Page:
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Johnny Smith in Heritage years


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I love Johnny Smith and his official biography "Moonlight in Vermont".

This book has some article about Heritage guitars,so I write down them.

 

・He has big frustration that gibon could not make guitars correctly,

for example, each neck was different so he said he could have done better himself with a jack knife.

・Gibon had fallen some considerable way behind with royality payments.

・So he left Gibons and enter into an agreement with Heritage in 1989.

・Smith felt that the guitar that Heritage subsequently built in his name was excellent and consistently built instrument that he was proud enough to own himself.

・His signature designs are 25 inch scale length(for playability),20 fret(for warmth of sound),floating pickup,the micro adjusting tailpiece, blackfinish hardware.

・Each guitar's internal label was personally signed by Smith(I don't know all the guitar until 2001 signed by him or partial).

・He also gave the model its"Rose"title.

・He also had reservations about the aesthetic of the headstock,but he could not persuade Heritage change it.

・Royalty check is 500 USD for the sale of first ten guitars. 

 

Sorry for my english is poor.

Thank you.

IMG_9092 (1).jpg

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Great information! Thank you.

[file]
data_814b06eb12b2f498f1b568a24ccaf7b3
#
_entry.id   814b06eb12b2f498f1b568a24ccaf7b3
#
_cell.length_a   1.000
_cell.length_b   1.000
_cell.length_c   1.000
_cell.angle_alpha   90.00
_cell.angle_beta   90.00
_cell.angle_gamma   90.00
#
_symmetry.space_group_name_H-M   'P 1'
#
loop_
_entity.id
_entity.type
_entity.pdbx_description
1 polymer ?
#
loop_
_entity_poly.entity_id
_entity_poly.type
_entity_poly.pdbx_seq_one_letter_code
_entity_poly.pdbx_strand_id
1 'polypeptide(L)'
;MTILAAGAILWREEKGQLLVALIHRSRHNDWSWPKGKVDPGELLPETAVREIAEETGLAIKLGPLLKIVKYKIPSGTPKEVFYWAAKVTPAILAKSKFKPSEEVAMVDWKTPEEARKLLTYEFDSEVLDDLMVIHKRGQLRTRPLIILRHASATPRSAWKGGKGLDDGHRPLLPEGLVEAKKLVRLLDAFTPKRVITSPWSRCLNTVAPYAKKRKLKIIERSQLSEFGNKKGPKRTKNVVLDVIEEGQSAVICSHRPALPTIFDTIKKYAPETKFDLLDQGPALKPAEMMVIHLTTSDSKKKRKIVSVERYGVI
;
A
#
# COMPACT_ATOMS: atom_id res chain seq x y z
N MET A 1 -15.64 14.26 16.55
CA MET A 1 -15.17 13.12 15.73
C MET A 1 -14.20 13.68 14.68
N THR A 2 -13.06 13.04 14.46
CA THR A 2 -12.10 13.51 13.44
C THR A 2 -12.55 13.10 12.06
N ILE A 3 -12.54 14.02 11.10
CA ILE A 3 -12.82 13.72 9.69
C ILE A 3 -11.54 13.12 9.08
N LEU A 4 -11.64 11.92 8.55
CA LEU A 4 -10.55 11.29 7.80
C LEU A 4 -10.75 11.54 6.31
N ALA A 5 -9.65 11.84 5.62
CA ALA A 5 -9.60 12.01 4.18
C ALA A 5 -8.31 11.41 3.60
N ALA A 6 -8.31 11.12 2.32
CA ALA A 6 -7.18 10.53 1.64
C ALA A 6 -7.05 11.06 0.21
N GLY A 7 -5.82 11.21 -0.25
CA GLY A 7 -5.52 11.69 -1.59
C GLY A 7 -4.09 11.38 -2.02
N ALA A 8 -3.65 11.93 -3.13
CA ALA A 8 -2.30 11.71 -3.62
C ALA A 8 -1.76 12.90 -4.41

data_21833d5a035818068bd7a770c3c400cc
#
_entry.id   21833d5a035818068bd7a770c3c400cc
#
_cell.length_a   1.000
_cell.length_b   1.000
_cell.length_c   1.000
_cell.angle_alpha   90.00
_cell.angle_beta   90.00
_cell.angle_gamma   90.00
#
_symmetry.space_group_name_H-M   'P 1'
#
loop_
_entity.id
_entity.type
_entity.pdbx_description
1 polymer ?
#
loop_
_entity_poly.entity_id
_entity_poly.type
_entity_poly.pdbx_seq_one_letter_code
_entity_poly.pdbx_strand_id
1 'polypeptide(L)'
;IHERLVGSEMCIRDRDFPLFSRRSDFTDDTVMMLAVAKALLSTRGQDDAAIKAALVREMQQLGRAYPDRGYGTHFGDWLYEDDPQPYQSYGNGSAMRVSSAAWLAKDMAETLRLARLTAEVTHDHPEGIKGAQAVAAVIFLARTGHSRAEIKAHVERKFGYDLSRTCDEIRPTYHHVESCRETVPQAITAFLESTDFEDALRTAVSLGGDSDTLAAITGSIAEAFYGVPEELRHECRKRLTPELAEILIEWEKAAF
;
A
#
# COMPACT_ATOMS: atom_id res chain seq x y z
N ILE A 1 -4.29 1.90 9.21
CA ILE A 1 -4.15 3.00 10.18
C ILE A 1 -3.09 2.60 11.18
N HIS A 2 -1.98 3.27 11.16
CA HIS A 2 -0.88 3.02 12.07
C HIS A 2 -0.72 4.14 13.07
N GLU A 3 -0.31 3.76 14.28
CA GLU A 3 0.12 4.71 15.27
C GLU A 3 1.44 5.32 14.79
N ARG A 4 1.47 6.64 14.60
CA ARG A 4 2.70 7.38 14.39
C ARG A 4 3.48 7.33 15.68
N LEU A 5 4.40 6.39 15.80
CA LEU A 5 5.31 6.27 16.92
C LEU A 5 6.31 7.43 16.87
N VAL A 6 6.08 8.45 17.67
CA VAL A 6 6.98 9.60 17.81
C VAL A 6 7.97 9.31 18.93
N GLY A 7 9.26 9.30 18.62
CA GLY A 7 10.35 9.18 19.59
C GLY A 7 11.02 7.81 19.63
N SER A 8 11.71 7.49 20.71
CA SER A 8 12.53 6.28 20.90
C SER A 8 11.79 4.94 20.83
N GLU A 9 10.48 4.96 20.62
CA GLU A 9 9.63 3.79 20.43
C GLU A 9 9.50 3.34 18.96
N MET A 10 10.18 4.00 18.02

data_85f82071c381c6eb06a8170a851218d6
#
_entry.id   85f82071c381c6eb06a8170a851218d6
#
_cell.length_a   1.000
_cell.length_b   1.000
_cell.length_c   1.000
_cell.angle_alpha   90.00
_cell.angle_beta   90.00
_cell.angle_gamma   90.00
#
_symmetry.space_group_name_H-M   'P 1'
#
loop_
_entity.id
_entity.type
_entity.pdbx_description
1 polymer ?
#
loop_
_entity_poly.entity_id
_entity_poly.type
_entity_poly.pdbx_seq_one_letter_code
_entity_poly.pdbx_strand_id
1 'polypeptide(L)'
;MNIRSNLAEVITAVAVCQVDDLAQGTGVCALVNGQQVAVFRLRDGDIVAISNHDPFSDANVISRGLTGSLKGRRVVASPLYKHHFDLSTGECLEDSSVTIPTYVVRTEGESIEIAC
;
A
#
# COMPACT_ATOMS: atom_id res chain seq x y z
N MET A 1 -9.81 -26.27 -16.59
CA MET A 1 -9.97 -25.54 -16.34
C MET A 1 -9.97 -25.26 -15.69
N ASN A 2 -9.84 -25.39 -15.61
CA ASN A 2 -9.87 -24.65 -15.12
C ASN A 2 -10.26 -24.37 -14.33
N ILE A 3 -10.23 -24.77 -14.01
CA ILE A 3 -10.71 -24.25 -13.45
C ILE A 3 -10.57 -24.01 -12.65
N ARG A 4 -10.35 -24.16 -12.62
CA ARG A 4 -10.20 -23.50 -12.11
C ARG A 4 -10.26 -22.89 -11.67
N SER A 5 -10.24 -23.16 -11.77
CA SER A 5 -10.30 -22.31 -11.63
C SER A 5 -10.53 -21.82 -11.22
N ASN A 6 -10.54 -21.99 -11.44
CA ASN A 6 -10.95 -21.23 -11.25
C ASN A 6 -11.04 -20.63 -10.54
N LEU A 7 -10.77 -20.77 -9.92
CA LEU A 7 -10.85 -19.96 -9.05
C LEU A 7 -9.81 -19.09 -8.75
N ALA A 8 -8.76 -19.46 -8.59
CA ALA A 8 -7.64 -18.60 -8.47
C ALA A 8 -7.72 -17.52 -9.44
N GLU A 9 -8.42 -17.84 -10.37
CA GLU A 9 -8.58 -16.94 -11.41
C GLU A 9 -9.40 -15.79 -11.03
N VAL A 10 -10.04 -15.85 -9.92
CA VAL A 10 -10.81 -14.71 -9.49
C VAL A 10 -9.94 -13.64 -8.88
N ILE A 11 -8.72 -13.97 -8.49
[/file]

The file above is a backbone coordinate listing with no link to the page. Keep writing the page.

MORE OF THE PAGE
That is on my bucket list for sure.

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Originally they agreed on two finishes- burst and natural.  As time went on, lots of the original specs were transgressed.  They were still great instruments.

The finishes branched into rose natural, red and green.  There may be more.

The sizes ranged from 16-18 inches across and up to 3 1/4" deep.

Some were tap tuned.

The neck thickness varied from a little on the thin side to medium.  No baseball bats I'm aware of.

The major specs remained true.  The woods were ultras, the tops thin, there were no mounted pickups, and the neck block was consistent.  I've scoped a few of their bodies.  I saw no issues and attention to the tapering of the bracing.

Less popular but equally impressive is the work they put into the American Eagle.  I've only closely examined two.

There certainly are other Heritage archtops that are home runs.  The Johnny Smith is a marvel though.

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I have a pickin' buddy who has some serious vintage guitars. Heritage made him a special archtop back in the (early?) 90's too. He still has it, thinks very high of it and it appears to get better and better every year. 

 

 

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